WASHINGTON (Reuters) - A federal judge has ordered the U.S. Securities and Exchange Commission to fast-track a final rule requiring oil, gas and mining companies to disclose payments to foreign governments, after a human rights group complained the regulator was dragging its feet.
In a Sept. 2 ruling, Judge Denise J. Casper for the U.S. District Court for the District of Massachusetts handed Oxfam America a major victory, and told the SEC it will get 30 days to file an “expedited schedule” with the court for how it plans to finalize the rule.
“The SEC is now more than four years past the deadline set by Congress for the promulgation of the final rule,” Casper wrote in her decision.
“The court concludes...that the SEC’s delay in promulgating the final extractive payments disclosure rule can be considered unlawfully withheld.”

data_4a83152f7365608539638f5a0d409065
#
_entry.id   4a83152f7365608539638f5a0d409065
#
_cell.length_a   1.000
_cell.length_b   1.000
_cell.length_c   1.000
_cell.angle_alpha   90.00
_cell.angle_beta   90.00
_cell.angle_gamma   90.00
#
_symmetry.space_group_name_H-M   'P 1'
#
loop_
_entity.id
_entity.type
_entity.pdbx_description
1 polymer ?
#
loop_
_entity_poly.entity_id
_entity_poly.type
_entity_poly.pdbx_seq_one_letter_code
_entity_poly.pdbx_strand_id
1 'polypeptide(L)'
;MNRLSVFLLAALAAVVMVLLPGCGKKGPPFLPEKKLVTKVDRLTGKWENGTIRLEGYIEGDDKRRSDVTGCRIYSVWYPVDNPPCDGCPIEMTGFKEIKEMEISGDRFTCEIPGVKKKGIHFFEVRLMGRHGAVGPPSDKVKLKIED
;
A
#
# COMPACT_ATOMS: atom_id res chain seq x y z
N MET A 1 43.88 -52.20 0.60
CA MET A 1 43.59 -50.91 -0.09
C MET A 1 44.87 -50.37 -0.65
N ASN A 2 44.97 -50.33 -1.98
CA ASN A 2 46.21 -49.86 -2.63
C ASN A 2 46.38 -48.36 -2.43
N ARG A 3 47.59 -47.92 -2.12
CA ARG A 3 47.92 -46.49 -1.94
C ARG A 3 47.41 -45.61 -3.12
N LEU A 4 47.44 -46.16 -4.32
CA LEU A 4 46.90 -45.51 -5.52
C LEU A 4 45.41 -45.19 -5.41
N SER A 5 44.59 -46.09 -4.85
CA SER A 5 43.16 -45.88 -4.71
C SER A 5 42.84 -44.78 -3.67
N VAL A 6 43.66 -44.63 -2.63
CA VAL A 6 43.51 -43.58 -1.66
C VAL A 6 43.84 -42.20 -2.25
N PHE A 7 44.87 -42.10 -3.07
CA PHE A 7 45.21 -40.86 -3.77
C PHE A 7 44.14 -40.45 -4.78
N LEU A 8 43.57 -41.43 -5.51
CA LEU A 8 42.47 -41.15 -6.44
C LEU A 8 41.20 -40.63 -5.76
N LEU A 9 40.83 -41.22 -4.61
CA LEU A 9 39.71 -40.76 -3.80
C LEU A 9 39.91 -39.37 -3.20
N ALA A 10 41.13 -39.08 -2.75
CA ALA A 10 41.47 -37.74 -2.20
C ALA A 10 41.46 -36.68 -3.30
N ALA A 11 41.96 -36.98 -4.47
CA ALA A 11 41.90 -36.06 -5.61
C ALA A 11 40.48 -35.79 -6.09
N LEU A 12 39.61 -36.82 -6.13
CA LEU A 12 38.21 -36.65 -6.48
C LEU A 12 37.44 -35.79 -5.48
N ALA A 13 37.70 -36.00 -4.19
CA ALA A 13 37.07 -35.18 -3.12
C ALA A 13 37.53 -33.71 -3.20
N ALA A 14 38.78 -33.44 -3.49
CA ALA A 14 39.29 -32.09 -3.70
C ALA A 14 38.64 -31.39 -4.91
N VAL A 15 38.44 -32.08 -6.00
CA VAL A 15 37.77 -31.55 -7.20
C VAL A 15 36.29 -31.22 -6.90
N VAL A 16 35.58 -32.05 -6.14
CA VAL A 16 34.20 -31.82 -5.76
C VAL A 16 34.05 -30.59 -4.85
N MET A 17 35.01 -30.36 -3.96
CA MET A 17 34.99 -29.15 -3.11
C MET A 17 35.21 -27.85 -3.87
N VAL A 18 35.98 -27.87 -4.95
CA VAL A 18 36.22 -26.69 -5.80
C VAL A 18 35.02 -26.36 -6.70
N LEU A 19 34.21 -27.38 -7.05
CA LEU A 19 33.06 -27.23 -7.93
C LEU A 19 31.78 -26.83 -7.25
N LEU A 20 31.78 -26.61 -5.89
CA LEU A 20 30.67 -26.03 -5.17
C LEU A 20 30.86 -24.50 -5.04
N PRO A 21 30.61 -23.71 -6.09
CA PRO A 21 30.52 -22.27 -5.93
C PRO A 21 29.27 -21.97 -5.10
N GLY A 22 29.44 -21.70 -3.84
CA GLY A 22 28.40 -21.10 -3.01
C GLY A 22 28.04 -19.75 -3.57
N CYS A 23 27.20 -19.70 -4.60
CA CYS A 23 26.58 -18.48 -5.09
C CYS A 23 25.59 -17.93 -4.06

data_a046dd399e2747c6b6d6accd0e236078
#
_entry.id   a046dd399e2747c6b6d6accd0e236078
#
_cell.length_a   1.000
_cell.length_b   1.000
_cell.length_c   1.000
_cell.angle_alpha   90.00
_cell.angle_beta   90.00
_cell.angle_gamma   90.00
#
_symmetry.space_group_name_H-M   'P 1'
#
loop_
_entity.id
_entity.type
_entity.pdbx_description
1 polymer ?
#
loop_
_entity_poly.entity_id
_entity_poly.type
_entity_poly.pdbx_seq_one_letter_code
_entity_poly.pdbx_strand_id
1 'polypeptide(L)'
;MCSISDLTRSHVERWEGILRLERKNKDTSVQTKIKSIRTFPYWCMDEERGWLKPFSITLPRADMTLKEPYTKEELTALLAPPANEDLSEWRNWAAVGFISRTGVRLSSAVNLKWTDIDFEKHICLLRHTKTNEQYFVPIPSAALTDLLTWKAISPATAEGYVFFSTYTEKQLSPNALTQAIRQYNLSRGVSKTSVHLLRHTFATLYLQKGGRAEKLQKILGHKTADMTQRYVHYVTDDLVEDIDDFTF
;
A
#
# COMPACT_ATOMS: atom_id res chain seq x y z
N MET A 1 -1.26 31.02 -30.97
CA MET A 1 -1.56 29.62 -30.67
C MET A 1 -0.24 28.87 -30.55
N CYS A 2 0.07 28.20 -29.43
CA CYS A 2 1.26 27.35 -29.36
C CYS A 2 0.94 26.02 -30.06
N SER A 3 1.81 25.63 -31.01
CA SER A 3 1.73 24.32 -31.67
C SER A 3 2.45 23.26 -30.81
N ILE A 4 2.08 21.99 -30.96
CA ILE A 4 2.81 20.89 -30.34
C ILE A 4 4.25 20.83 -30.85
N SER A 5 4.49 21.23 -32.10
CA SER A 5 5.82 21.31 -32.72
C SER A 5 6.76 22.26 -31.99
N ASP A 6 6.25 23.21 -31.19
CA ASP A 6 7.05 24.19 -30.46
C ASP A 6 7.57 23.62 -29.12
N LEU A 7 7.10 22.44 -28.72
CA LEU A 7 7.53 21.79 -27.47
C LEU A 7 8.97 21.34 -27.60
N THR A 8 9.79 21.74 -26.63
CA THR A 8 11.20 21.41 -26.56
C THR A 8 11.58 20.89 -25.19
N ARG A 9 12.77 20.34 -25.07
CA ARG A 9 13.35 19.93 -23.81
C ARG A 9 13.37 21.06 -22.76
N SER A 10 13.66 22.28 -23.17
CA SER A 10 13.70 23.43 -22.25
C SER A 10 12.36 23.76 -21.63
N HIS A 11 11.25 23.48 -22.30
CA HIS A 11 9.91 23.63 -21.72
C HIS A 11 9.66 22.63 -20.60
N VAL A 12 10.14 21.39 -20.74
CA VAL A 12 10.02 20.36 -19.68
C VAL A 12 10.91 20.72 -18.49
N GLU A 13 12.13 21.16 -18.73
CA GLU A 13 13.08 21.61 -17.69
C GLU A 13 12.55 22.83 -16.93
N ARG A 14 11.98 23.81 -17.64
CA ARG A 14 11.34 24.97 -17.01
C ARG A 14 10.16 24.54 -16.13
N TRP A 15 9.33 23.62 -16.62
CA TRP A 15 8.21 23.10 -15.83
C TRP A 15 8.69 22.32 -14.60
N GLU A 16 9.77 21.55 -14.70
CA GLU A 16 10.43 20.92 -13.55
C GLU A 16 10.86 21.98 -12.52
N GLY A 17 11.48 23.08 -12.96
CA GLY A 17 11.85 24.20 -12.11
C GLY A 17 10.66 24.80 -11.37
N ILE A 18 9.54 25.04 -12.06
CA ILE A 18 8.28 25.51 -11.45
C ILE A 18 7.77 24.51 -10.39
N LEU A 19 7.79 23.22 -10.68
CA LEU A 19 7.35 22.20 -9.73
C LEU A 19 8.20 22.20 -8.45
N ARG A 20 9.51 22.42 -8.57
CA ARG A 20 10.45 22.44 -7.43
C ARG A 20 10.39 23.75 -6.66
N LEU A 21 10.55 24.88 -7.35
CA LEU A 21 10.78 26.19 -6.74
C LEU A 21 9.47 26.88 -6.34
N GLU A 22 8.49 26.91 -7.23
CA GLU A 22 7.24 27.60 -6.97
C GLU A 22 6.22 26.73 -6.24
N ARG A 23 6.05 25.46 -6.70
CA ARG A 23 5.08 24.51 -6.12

Oxfam has been among one of the most vocal supporters of the resource extraction rule, saying it will play a crucial role in helping combat corruption in resource-rich countries.
Required by the 2010 Dodd-Frank Wall Street reform law, the rule calls for oil, gas and mining companies to disclose how much they pay governments in taxes, royalties and other types of fees for exploration, extraction and other activities.
The SEC did complete work on the rule in August 2012, a few months after Oxfam first sued the SEC over delays.
But the non-stop litigation surrounding the rule did not end after the SEC adopted it.
Trade groups including the Chamber of Commerce and the American Petroleum Institute filed a lawsuit accusing the SEC of conducting a flawed analysis of the rule’s costs to the industry. In 2013, a federal judge tossed the rule out, saying it was “arbitrary and capricious.”
The SEC did not appeal the decision, and vowed to go back and rewrite the rule from scratch. To date, no new rule has been proposed.
Frustrated with the delays, Oxfam sued the SEC for the second time in September 2014.
An SEC spokeswoman said the agency is reviewing the decision.